In Breath: The New Science of a Lost Art, Nestor travels the world exploring the science and culture of breathing. He participates in several experiments to more deeply experience what he’s learning. The book contains an Appendix of Breathing Methods that appear throughout the book.
The author’s website is a repository for expert Q&A and breathing instruction. (Explore items in the drop-down menu under “Breath.”) You really can learn to breathe better instantly! To support, sustain and deepen that learning, we’re going to read and learn together over a two-month Book Club in June and July.
One of my favorite parts of gathering readers together to discuss books we’re reading is to help us stop skimming just the headlines when it comes to health information. There’s SO MUCH of it flowing through our feeds, coming at us insisting we do this, do that. How do we know what is worth paying attention to? How do we know whether the information is actually true? There are plenty of scams out there. And lots of disinformation and scare tactics, too.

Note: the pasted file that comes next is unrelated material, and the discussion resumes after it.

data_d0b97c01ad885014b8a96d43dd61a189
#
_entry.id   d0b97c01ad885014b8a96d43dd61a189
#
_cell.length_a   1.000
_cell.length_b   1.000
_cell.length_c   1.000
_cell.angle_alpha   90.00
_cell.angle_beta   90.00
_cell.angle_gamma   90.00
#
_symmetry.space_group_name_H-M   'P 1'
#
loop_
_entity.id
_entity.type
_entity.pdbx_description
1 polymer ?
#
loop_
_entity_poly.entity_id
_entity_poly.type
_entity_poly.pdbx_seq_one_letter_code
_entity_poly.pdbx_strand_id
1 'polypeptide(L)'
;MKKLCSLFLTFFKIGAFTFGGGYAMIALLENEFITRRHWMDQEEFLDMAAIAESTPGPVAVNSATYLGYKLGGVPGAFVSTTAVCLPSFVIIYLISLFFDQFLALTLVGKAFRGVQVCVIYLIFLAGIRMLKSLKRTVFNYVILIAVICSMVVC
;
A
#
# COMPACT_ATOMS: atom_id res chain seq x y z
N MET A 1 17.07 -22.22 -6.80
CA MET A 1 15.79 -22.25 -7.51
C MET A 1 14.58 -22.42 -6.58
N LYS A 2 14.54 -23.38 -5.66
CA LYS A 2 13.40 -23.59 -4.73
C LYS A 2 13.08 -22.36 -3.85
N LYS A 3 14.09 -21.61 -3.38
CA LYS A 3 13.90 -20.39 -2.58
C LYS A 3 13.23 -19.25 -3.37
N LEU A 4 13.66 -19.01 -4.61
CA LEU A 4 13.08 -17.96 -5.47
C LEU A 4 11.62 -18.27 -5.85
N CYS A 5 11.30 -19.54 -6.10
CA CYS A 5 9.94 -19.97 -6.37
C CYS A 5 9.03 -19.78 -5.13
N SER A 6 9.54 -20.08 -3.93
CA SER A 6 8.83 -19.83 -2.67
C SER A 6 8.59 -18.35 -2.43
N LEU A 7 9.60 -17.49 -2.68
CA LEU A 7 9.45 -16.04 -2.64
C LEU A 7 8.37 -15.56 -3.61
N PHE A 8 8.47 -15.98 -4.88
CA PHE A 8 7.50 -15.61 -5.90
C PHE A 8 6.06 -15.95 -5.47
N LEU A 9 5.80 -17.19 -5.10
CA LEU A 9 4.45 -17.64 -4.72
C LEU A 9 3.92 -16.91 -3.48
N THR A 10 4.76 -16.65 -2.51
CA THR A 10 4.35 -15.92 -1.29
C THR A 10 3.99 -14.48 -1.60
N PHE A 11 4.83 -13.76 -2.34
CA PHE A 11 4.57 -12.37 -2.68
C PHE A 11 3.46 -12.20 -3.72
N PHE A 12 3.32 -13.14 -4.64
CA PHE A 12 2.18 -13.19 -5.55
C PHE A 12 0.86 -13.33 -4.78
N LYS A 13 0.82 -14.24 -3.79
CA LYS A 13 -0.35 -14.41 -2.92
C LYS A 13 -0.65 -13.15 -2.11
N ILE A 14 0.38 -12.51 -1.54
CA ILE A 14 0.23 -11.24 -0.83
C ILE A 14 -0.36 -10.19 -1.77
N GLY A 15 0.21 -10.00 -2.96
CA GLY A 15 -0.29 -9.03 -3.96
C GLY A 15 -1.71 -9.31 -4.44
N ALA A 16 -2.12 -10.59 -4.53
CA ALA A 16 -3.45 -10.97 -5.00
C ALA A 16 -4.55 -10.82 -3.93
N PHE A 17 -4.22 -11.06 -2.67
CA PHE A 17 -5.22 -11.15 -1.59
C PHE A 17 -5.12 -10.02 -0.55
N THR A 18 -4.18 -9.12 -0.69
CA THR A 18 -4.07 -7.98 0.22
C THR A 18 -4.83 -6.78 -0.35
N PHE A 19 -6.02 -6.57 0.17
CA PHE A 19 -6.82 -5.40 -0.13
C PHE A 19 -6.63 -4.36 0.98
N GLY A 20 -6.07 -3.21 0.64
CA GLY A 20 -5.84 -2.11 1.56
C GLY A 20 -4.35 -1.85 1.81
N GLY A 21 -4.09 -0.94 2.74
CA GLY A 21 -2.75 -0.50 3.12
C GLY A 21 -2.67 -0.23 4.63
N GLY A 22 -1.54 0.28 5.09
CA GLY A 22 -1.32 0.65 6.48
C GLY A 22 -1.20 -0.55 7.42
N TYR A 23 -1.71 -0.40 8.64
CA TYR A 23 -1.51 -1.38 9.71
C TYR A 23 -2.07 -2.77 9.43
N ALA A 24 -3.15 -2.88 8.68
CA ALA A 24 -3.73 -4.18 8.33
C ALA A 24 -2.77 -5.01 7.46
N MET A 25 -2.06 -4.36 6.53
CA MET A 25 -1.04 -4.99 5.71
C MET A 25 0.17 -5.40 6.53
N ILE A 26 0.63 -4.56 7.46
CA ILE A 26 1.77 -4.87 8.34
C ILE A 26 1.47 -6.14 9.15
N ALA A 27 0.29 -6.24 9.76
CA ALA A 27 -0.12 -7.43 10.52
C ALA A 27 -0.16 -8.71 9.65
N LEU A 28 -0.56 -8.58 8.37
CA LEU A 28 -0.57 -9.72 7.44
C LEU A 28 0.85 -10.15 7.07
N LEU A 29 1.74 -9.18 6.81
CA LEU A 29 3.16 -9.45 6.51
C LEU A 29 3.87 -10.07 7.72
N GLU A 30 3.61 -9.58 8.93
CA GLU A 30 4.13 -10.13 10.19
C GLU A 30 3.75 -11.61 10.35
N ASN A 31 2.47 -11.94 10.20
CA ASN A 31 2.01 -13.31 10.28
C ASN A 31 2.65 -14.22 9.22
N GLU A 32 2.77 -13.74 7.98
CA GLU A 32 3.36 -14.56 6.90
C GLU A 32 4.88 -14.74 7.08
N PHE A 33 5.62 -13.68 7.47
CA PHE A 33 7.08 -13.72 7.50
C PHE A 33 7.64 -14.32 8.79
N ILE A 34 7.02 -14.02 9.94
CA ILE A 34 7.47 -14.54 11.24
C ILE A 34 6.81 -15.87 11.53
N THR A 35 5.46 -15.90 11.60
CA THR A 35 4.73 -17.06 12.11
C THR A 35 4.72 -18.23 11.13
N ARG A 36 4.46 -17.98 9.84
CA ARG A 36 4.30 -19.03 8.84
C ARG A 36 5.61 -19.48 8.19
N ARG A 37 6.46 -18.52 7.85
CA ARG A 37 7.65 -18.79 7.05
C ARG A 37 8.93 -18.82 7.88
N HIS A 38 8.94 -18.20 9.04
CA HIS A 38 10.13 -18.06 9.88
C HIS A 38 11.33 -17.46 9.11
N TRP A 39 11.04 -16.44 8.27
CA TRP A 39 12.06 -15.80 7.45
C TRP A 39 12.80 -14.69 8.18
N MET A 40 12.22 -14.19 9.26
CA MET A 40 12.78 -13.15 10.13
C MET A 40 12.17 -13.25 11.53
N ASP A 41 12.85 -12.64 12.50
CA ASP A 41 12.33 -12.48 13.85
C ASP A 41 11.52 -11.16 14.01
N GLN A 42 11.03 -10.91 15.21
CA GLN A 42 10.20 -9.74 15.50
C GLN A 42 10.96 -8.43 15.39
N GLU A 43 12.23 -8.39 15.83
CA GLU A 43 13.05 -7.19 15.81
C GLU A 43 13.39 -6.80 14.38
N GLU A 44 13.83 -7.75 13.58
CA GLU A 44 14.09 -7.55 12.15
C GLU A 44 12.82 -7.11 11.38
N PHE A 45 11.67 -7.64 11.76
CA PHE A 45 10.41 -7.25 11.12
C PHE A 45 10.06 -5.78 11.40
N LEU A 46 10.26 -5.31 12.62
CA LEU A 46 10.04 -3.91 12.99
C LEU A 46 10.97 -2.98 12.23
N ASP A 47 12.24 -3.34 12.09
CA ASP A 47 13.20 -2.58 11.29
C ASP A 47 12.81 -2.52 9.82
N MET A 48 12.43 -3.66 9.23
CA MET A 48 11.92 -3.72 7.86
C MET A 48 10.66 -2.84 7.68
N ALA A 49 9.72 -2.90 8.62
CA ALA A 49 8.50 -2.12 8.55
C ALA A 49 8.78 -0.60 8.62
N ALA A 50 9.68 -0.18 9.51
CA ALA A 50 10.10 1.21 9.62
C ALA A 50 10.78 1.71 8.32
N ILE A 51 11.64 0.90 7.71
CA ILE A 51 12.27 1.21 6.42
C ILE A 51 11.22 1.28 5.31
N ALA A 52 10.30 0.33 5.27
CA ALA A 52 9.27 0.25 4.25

I started my own Book Club to be a place where we can sort it all out, in the company of others who want to age well, as we do.
Start Breathing Better Right Now
As a Qigong instructor, I believe in and constantly witness the healing power of breath. As a Restorative Exercise Specialist, I often remind movers to find ways to keep breathing as they stretch and strengthen. What all the experts are telling us is that breathing well is not only fundamental for whole body health, but also to mindfully reduce stress and improve physical, mental and spiritual wellbeing.
Each breath is free and right there when we need it, once we learn the skills and then remember what we’ve learned. I’ve written about How to Breathe (Easier) as We Age for Sixty and Me.
If the topic of breathing better is already at the top of your list, you can start by discovering the Restorative Exercise perspective in Katy Bowman’s article explaining How To Move Your Breathing Parts Better.
And if you’d like to learn more about the Aging Well Book Club, here’s your invitation to join. The Summer session begins June 15th.
When has a good discussion helped you learn something new? How has the power of community supported you in aging well? Is better breathing a skill you are ready to practice?